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Changing Your Vehicle Brake Pads


Your car’s brake system is one of the most important parts of the vehicle because they are what allow you to safely get from place to place. Without a proper set of brakes,driving can be very dangerous since brakes are what control your ability to stop either suddenly or gradually. Taking your car to an auto shop is one option to get your brakes changed once they start squeaking, however it can be very cost effective to just do it yourself from home. This is a relatively easy job if you have the right tools, and here are the steps to guide you through the process.

1. The first step when changing your brake pads is to allow the vehicle to cool down, as working on one that has recently been running is bound to be extremely hot and dangerous to touch. Also, be sure that you have purchased the correct brake pads before starting the process, which can be done easily by going to any auto parts shop or the dealer for your vehicle.

2. Next, use the lug wrench along with your car’s jack to loosen each of the lug nuts on the wheels about two-thirds of the way. It is important to just do a couple wheels at a time, and most often it is the two front or the two back parts, depending on which brake pads you are changing first. Then, jack up your car until the tires can be taken off with ease.

3. Next, take off the caliper bolts with a socket. These bolts are located on the caliper itself, which is an over the brake rotor and serves as a type of clamp. This is the device that slows down the wheels, as they need to be while driving. Completely remove the caliper and hang it in an area where it won’t be disrupted during the rest of the replacement of the brakes process.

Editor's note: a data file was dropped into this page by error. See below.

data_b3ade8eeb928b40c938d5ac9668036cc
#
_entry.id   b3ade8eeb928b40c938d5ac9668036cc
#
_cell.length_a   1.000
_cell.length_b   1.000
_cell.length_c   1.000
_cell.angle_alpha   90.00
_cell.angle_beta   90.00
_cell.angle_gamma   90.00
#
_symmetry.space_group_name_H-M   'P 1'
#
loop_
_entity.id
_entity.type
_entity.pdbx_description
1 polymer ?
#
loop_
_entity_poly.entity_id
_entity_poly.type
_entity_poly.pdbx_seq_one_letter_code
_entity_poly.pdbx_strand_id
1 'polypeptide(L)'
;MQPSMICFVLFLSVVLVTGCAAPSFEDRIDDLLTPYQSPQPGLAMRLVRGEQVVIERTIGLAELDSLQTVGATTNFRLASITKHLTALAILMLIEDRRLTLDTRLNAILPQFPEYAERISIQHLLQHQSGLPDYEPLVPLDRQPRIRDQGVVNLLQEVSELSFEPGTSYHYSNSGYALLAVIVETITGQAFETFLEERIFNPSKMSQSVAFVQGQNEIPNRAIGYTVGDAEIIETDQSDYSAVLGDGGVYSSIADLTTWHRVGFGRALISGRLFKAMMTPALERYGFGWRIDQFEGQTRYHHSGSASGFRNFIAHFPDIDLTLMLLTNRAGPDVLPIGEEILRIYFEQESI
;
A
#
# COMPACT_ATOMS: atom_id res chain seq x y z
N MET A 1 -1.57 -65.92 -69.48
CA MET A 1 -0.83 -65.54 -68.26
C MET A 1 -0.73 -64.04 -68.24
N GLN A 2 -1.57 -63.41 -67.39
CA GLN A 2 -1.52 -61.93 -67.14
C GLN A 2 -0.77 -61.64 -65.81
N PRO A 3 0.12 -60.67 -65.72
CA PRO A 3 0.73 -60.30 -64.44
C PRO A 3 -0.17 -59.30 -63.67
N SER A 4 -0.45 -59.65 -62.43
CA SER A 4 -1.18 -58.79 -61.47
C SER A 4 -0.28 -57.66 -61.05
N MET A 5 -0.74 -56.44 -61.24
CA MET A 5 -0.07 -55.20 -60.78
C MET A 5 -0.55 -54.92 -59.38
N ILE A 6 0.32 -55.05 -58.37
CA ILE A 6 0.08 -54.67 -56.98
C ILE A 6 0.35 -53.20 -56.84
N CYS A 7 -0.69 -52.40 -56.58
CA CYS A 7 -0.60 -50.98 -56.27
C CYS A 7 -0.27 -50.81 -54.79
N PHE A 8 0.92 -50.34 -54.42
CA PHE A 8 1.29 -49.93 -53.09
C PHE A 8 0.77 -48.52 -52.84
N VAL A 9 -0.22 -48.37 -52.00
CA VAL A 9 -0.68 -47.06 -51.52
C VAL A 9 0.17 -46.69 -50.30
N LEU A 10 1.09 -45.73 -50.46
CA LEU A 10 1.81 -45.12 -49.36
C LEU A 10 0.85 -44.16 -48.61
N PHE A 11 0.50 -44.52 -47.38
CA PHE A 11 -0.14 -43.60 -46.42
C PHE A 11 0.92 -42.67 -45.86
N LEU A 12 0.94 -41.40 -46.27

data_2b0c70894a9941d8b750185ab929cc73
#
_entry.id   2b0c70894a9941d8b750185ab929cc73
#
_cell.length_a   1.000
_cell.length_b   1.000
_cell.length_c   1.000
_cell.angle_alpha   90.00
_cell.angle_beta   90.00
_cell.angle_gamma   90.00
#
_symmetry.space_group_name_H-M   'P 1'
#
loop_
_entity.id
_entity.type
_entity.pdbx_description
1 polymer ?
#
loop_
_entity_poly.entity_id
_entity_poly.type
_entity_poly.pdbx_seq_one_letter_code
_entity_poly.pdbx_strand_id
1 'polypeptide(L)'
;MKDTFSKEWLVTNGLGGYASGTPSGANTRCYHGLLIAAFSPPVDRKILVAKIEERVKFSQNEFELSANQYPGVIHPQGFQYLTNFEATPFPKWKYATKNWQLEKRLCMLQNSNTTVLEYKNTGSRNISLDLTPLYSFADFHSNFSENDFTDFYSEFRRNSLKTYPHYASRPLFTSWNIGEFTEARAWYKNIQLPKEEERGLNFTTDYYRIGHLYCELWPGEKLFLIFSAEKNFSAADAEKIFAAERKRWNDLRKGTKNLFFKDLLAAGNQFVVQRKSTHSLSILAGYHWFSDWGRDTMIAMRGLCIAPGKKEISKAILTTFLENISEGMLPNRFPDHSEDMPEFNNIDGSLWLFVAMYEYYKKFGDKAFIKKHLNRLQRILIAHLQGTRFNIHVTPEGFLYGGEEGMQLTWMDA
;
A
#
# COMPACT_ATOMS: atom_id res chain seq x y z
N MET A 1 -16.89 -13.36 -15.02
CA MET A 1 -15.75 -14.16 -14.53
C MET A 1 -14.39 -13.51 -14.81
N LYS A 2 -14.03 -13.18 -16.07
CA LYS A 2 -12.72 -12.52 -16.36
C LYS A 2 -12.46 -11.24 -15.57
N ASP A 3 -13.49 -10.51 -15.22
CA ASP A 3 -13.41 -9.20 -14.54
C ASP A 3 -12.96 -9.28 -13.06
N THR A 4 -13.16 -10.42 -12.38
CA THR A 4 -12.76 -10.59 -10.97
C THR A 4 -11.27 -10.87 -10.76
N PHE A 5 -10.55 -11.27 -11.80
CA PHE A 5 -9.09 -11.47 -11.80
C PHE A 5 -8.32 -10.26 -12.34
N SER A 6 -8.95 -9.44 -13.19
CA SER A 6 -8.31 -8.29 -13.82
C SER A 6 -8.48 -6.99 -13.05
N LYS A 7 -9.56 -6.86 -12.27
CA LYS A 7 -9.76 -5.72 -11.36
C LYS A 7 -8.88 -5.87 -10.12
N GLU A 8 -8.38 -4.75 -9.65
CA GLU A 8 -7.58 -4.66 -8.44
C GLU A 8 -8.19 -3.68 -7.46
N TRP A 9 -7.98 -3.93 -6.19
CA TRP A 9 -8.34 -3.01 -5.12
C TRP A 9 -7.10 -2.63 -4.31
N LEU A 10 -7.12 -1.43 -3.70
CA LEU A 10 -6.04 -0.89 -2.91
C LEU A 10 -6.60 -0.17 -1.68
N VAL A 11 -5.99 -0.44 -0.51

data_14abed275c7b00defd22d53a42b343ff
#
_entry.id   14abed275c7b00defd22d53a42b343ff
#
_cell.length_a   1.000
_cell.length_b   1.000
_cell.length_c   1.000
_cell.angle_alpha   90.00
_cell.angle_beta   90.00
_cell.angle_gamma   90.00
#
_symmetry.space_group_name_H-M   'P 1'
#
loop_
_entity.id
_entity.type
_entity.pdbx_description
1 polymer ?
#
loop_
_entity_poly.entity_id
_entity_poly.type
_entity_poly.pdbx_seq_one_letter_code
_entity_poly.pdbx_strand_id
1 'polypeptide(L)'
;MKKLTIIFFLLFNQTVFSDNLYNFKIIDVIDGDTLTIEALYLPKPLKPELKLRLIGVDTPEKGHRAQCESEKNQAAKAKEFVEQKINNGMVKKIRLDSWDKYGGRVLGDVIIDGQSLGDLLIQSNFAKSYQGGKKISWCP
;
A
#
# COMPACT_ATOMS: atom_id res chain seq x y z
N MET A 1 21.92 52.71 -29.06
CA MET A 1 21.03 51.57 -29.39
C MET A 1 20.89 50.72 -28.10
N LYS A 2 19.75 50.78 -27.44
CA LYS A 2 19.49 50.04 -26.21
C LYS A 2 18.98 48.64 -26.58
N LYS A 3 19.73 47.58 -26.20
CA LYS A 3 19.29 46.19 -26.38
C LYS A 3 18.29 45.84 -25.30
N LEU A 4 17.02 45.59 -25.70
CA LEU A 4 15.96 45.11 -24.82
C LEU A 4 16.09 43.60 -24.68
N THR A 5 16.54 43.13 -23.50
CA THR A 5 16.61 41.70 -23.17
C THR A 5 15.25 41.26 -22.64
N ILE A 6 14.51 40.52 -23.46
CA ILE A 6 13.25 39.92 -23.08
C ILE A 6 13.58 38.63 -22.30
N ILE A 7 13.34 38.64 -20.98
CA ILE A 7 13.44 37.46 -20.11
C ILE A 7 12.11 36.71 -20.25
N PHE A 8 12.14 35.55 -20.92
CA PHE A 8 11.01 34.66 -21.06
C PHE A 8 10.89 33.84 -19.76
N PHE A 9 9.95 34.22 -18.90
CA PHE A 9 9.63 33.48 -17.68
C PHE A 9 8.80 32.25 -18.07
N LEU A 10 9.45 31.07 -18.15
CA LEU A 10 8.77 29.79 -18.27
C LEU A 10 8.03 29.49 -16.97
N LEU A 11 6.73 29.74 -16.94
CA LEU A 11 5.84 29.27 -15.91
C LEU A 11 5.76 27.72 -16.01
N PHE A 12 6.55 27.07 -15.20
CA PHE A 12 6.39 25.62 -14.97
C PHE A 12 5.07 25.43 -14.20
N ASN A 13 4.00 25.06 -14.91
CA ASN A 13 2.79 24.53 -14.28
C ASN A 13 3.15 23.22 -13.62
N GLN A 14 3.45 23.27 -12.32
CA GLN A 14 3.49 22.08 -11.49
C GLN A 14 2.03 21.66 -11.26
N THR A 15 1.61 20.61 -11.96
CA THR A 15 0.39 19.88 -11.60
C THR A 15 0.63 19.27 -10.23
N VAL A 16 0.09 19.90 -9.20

4. Next, take off the cap from the brake master cylinder. Inside the cylinder the brake fluid will get dirty from air particles and other dirt floating around as you are working with this area, so it is important to bleed the brake fluid before changing out the pads. Before going through with the bleeding part, make sure that the fluid is topped off to get the best and most effective cleaning. Leave the cap off the cylinder while bleeding out the brake fluid. In order to prevent the air from absorbing the fluid too quickly, use something like a small plastic hose for an aquarium to attach it to the cylinder nipple and leak into a bottle to dispense the contaminated fluid. Repeat this process until you don’t see any more bubbles from the fluid going into the bottle.

5. Now is the time to remove the old brake pads themselves. Generally speaking, they should snap off, as they are likely to be attached with metal clips. It might be slightly difficult to do at first, but with a little force they should come off in a popping fashion.

6. Next, put on your new brake pads. Applying some anti-seize lubricant onto the metal part of the pedals should help with this, and prevent it from making extra noise. Just make sure to avoid contact with any of the pads themselves and re-attach them.

7. Finally, check your brake fluid and put the caliper back on. Then, put the tires back on and tighten the lug nuts that you loosened to get them off. Start your vehicle and take your new brake pads out for a test drive.

Written by Marc Laferierre, owner of Dents Unlimited. Dents Unlimited is an auto repair shop in Columbia, MO where their expert staff can get your car back on the road in no time.